We all know that running is good for our body and mind but what effect does it have on our immune system? Will regular running improve our immunity and help to keep us free from infection? What about those runs where we push ourselves and run harder or longer than usual, are they going to suppress our immune system and make us ill? I recently read a review paper on this topic which made me rethink my beliefs and I want to share it with you.
When I was training for my first few marathons I was working as a GP. Monday mornings were always really hectic with loads of patients piling in with illnesses they’d developed over the weekend. I got sick a lot. When I read that your immune system could be suppressed for 24 hours by long runs, it all made sense. My long training runs were always on a Sunday. I realised I was heading into work with a weakened immune system into clouds of germs. No wonder I kept picking up upper respiratory tract infections. For future marathons I changed my long runs to a Saturday to give my body more time to recover before I returned to the front line. I don’t think I got ill as much.
My experience and what I’d researched confirmed in my mind that long or intense runs can temporarily reduce your body’s ability to fight infection. That’s what I’ve been saying ever since. But, I now realise that might not be the whole truth. I love it when you read something that just makes you reconsider your view. I always try to keep an open mind, especially when it comes to medical evidence because it’s a constantly changing world.
Immune system during exercise
There’s no doubt that regular physical activity, including running, helps to strengthen our immune system. It reduces the chance of us getting both infectious and non-infectious medical conditions as we get older. In fact, during exercise there are ten times more ‘natural killer cells’ in our blood stream than before exercise. White blood cell numbers increase, partly due to the increase in blood flow but also because the cells have receptors to adrenalin on their surface. The adrenalin surge that we get during running literally wakes up and mobilises immune cells and pushes them into our circulation. This effectively super-charges our immune system.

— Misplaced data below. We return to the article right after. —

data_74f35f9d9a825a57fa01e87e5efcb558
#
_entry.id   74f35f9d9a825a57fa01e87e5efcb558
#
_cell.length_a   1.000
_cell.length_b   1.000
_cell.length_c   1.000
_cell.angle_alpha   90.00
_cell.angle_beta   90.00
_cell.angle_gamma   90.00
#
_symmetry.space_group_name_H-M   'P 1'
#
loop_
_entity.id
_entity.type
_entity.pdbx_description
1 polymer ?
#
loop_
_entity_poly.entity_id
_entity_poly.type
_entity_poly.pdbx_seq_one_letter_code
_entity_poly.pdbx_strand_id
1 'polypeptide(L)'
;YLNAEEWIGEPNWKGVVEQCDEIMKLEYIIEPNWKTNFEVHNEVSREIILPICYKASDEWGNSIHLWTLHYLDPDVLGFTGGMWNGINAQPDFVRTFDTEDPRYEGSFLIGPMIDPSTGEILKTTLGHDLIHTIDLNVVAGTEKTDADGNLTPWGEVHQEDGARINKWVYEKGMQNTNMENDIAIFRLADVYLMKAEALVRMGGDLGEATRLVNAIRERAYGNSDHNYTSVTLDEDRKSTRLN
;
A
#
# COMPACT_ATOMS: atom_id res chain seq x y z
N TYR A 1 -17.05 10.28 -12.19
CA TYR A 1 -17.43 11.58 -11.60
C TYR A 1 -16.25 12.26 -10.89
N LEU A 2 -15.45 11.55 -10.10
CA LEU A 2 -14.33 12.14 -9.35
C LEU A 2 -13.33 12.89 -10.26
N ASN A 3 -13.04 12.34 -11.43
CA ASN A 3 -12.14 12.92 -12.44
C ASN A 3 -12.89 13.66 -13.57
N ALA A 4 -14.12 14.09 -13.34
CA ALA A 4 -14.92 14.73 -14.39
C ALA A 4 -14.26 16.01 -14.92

Immune system after exercise
Studies, including a big meta-analysis of 24 studies, confirm that lymphocytes (a type of white blood cell which fights infection) are suppressed following exercise. As the authors of the review I read point out, it’s a bit strange that our immunity would suddenly plummet for 24 hours, after being boosted during exercise, leaving us at increased infection risk and then return to normal. It is really isn’t it? Why would our body do that? They argue that it’s a myth that the reduced lymphocyte numbers and function are actually a sign that our immune system is working harder. They believe the immune cells are ‘redeployed’ and sent out of the blood and into tissues, such as the mucosa of our gut and lungs to look out for and fight infections. So, while there are less cells detected on a blood test, it doesn’t mean those cells have expired or are inactive, they’re just busy elsewhere. Those that are left behind may be less in number but are stronger and more effective cells. The composition of the cells is important. So, in reality, instead of being suppressed, our immune system is heightened after vigorous or long runs. The ‘A -team’ is out there hunting down infection and protecting us rather than leaving us vulnerable.
Maybe it’s because I like the idea that my long run is boosting my immunity and my body is even cleverer than I thought, that this paper hit home. If you’d like to read the review paper, you can read it here. I love stuff like this, particularly when I realise a belief I had might be a myth. The authors fully explain why they’ve come to their conclusions. Here are a few reasons why they think the long held belief that intense exercise suppresses the immune system might be a myth:
- Infections were often reported but not proven on testing in the studies from the 1980s which were the basis for this belief.
- There are lots of non-infectious causes for runners to have sneezes and sniffles after long or vigorous runs so infections may be over reported.
- We can all get upper respiratory tract infections, they’re common and no more common in runners than the general population.
- Going along to a mass event, travelling on public transport, mixing with other runners etc increases your risk of infection.
- The trigger for a reduced immune system is more likely to be linked to how well you feel physically and mentally, nutrition, sleep etc before the bout of vigorous or intense exercise rather than due to a drop in your immunity following the run itself.
This is just a taster of what I read but I wanted to share it with you. It’s certainly made me think that my sniffles after those long marathon training runs might not have been due to a plummet in my immune system. It’s entirely possible they were due to a lack of sleep, not eating as well as I should, stress, germs from three small children and an increased exposure to infections at work. The chances of me getting an infection were higher than normal and it’s nice to think my running might not have been to blame.
It’s important to always focus on what you can control. Going back to the basics of sleep, nutrition and stress reduction is always the best starting point.
My mind remains open and I’m super interested to read more on this topic. I’ll keep you posted.
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There’s more on how to stay well as a runner in my book Run Well: Essential health questions and answers for runners published by Bloomsbury and available from all good book sellers.
Featured image: Photo by Rosemary Ketchum